Skip to main content

Cats prefer a melodious human voice

gray tabby catCats prefer a melodious human voice. I don't know of any science that supports this, just my own experience. By "melodious" I mean a voice that is agreeable to listen to. Or tuneful. Some people have more melodious voices than other people. One person with a naturally melodious voice is the Presidential candidate, Barack Obama. His voice is more melodious than that of McCain and that is why cats will probably vote for Barack!

Seriously though, cats will respond better to a quiet, pleasant and melodious tone to our voice. A cat will get used to the sound of it and respond to it. If we are then nice to our cat and provide decent food, warmth and some combing etc. our cat will associated our melodious voice with pleasure and a better bond is forged.

If we do not have a melodious voice and mine is not particularly fantastic, I simply lower it and make it quieter. There is no doubt that cats prefer a melodious human voice. This shouldn't be surprising as after all we prefer people with a pleasant voice. The tone of a voice counts a lot in the human world. A voice that is authoritative will be useful in business and politics, for example. Barack Obama's voice is both melodious and authoritative. He backs this up with a good intellect and common sense. A potent mix in politics.

If I want someone to do something for me I ask nicely with a quiet voice. That works better than the more forceful approach (although sometimes the forceful way is the only way!).

Obviously cats are not going to listen to the political rhetoric and the sound arguments but they will respond better to a sweet melodious voice backed up by tender loving care - don't we all? Try it and you'll see that cats prefer a melodious human voice. And that also means that they don't like a household where there is undue argument between people or other aggressive noises like building work, hammering etc. Some cats are more tolerant than other though.

Cats prefer a melodious human voice to Domestic cat

Photo by by unertlkm. This cat is called Necco. He likes to talk. He seems to be listening and looking intently. published under a Attribution-NonCommercial-NoDerivs creative commons License.

Comments

JoAnne said…
Could not agree more. I believe sound is everything to a cat. From what I've seen, they interpret yelling and raised voices as a threat to themselves, making no distinction as to the object of the yelling.

They also seem averse to television programming with guns, sirens, explosions, etc. ps this is the best cat website I've ever seen!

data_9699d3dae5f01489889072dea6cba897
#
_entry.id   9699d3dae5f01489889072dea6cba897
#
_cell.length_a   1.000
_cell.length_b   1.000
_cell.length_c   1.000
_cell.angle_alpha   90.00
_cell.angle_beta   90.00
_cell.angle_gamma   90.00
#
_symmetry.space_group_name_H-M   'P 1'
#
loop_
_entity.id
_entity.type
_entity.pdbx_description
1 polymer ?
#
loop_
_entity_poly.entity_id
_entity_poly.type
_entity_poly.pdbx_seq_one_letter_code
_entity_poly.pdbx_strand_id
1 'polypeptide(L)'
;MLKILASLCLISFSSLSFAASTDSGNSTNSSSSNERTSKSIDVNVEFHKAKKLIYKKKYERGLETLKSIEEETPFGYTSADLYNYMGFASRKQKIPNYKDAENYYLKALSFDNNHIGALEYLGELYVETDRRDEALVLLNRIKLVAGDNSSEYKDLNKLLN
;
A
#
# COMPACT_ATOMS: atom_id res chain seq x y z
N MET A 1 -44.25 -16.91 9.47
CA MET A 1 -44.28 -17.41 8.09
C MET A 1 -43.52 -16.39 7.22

Popular posts from this blog

Cat Ear Mites

Brown gunge. Yes, I know this is a ferret! It does show the build up of dark brown to black ear wax caused by the presence of the cat ear mites in the outer ear canal. This parasite is not restricted to the domestic cat, which makes this photo valid and a useful illustration (I was unable to find a suitable photo of a cat with the condition). Photo Stacy Lynn Baum under a creative commons license. Ear mites (minute crab like creatures) are one of the causes of inflammation of the outer ear canal (scientific term for this inflammation is Otitis externa ). The outer ear canal is the tube that runs from outside to the ear drum (the pathway for the reception of sound), which can be seen when looking at the ear. Otitis externa affects humans and often swimmers as it is called "swimmer's ear" in humans. This YouTube video show ear mites under a microscope. They are not actually in the ear in this video. There are many possible causes of Otitis externa in c

Feline Mange

I'll write about three types of feline mange (a) feline scabies or head mange (b) demodectic mange and (c) sarcoptic mange. The source material is from Cat Owner's Home Veterinary Handbook - the best on the market . Generalised feline mange? Puerto Rico - Photo by Gotham City Lost And Found Feline Scabies - head mange Head mange or feline scabies, is a fairly rare condition in cats, which is caused by the Notoedres mite (head mite) that only reproduces on cats. The female mites burrow a few millimeters (that is a lot) into the skin around the head, and neck to lay eggs, which hatch and lay their own eggs. Their presence and activities causes intense itching that in turn causes the cat to scratch. The scratching will obviously be noticed and it will cause the skin to become red, scratched and worse infected. Symptoms: hair loss and scabs, thick wrinkled skin and grey/yellow crusts form plus the symptoms of scratching. Feline mange (head mange) is contagious and tr

Cat Anatomy

Cat Anatomy - Photo by Curious Expeditions . The picture above was taken at Wax Anatomical Models at La Specola in Florence, Italy. The photograph is published under a creative commons license kindly granted by the photographer. I am sorry if it is a bit gruesome. It is pretty well all I could find as an illustration that was licensed for publication. Cat Anatomy is a very wide ranging subject. The anatomy of a cat is very similar to human anatomy. If you were writing a biology book for students of biology you would go through every part of the a cat's anatomy in some detail. It would be similar to writing a book about the human anatomy. It would be a thick book and pretty boring for your average internet surfer. So, how do you limit such a big subject and make this post meaningful? The answer I think lies in doing two things: Having a quick general look at cat anatomy - an overview and; Focusing on the areas of cat anatomy that are particular to the cat and of parti